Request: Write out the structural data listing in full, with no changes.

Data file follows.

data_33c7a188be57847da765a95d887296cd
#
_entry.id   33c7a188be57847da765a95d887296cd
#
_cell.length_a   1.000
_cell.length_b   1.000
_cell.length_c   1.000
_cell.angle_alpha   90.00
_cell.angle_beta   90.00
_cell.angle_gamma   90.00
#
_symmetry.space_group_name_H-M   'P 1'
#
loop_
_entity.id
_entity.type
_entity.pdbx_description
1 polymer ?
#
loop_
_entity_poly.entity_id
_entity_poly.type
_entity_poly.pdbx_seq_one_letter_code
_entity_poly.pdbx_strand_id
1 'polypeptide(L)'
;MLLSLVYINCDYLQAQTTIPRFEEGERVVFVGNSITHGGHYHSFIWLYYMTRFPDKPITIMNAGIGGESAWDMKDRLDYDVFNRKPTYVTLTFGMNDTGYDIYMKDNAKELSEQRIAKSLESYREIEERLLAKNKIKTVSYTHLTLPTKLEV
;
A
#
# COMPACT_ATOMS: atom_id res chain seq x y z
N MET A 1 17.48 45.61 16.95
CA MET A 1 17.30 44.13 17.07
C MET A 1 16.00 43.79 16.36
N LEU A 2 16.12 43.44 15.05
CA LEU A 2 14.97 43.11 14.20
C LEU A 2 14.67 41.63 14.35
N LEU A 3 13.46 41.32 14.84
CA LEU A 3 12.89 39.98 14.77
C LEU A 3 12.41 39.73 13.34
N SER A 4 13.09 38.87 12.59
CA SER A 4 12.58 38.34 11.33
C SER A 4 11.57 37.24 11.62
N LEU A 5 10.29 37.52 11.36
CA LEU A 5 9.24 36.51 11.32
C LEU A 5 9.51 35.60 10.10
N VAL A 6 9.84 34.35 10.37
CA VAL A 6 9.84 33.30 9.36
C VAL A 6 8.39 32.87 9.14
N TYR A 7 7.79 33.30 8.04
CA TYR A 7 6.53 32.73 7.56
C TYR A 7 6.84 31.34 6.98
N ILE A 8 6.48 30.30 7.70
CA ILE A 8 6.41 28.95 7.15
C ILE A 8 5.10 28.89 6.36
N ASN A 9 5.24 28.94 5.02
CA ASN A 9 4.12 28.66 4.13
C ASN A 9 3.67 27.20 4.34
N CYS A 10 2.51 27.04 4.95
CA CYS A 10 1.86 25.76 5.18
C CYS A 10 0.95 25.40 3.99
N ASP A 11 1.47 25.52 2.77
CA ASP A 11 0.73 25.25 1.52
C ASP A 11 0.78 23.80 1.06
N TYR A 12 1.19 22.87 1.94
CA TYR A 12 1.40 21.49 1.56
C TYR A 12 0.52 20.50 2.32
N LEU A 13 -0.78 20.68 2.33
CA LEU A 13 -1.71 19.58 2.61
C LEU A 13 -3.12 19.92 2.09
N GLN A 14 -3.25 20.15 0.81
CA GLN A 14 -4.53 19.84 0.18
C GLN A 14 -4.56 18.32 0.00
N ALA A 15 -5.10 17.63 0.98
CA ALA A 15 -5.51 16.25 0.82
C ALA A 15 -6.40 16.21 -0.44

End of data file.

data_33c7a188be57847da765a95d887296cd
#
_entry.id   33c7a188be57847da765a95d887296cd
#
_cell.length_a   1.000
_cell.length_b   1.000
_cell.length_c   1.000
_cell.angle_alpha   90.00
_cell.angle_beta   90.00
_cell.angle_gamma   90.00
#
_symmetry.space_group_name_H-M   'P 1'
#
loop_
_entity.id
_entity.type
_entity.pdbx_description
1 polymer ?
#
loop_
_entity_poly.entity_id
_entity_poly.type
_entity_poly.pdbx_seq_one_letter_code
_entity_poly.pdbx_strand_id
1 'polypeptide(L)'
;MLLSLVYINCDYLQAQTTIPRFEEGERVVFVGNSITHGGHYHSFIWLYYMTRFPDKPITIMNAGIGGESAWDMKDRLDYDVFNRKPTYVTLTFGMNDTGYDIYMKDNAKELSEQRIAKSLESYREIEERLLAKNKIKTVSYTHLTLPTKLEV
;
A
#
# COMPACT_ATOMS: atom_id res chain seq x y z
N MET A 1 17.48 45.61 16.95
CA MET A 1 17.30 44.13 17.07
C MET A 1 16.00 43.79 16.36
N LEU A 2 16.12 43.44 15.05
CA LEU A 2 14.97 43.11 14.20
C LEU A 2 14.67 41.63 14.35
N LEU A 3 13.46 41.32 14.84
CA LEU A 3 12.89 39.98 14.77
C LEU A 3 12.41 39.73 13.34
N SER A 4 13.09 38.87 12.59
CA SER A 4 12.58 38.34 11.33
C SER A 4 11.57 37.24 11.62
N LEU A 5 10.29 37.52 11.36
CA LEU A 5 9.24 36.51 11.32
C LEU A 5 9.51 35.60 10.10
N VAL A 6 9.84 34.35 10.37
CA VAL A 6 9.84 33.30 9.36
C VAL A 6 8.39 32.87 9.14
N TYR A 7 7.79 33.30 8.04
CA TYR A 7 6.53 32.73 7.56
C TYR A 7 6.84 31.34 6.98
N ILE A 8 6.48 30.30 7.70
CA ILE A 8 6.41 28.95 7.15
C ILE A 8 5.10 28.89 6.36
N ASN A 9 5.24 28.94 5.02
CA ASN A 9 4.12 28.66 4.13
C ASN A 9 3.67 27.20 4.34
N CYS A 10 2.51 27.04 4.95
CA CYS A 10 1.86 25.76 5.18
C CYS A 10 0.95 25.40 3.99
N ASP A 11 1.47 25.52 2.77
CA ASP A 11 0.73 25.25 1.52
C ASP A 11 0.78 23.80 1.06
N TYR A 12 1.19 22.87 1.94
CA TYR A 12 1.40 21.49 1.56
C TYR A 12 0.52 20.50 2.32
N LEU A 13 -0.78 20.68 2.33
CA LEU A 13 -1.71 19.58 2.61
C LEU A 13 -3.12 19.92 2.09
N GLN A 14 -3.25 20.15 0.81
CA GLN A 14 -4.53 19.84 0.18
C GLN A 14 -4.56 18.32 0.00
N ALA A 15 -5.10 17.63 0.98
CA ALA A 15 -5.51 16.25 0.82
C ALA A 15 -6.40 16.21 -0.44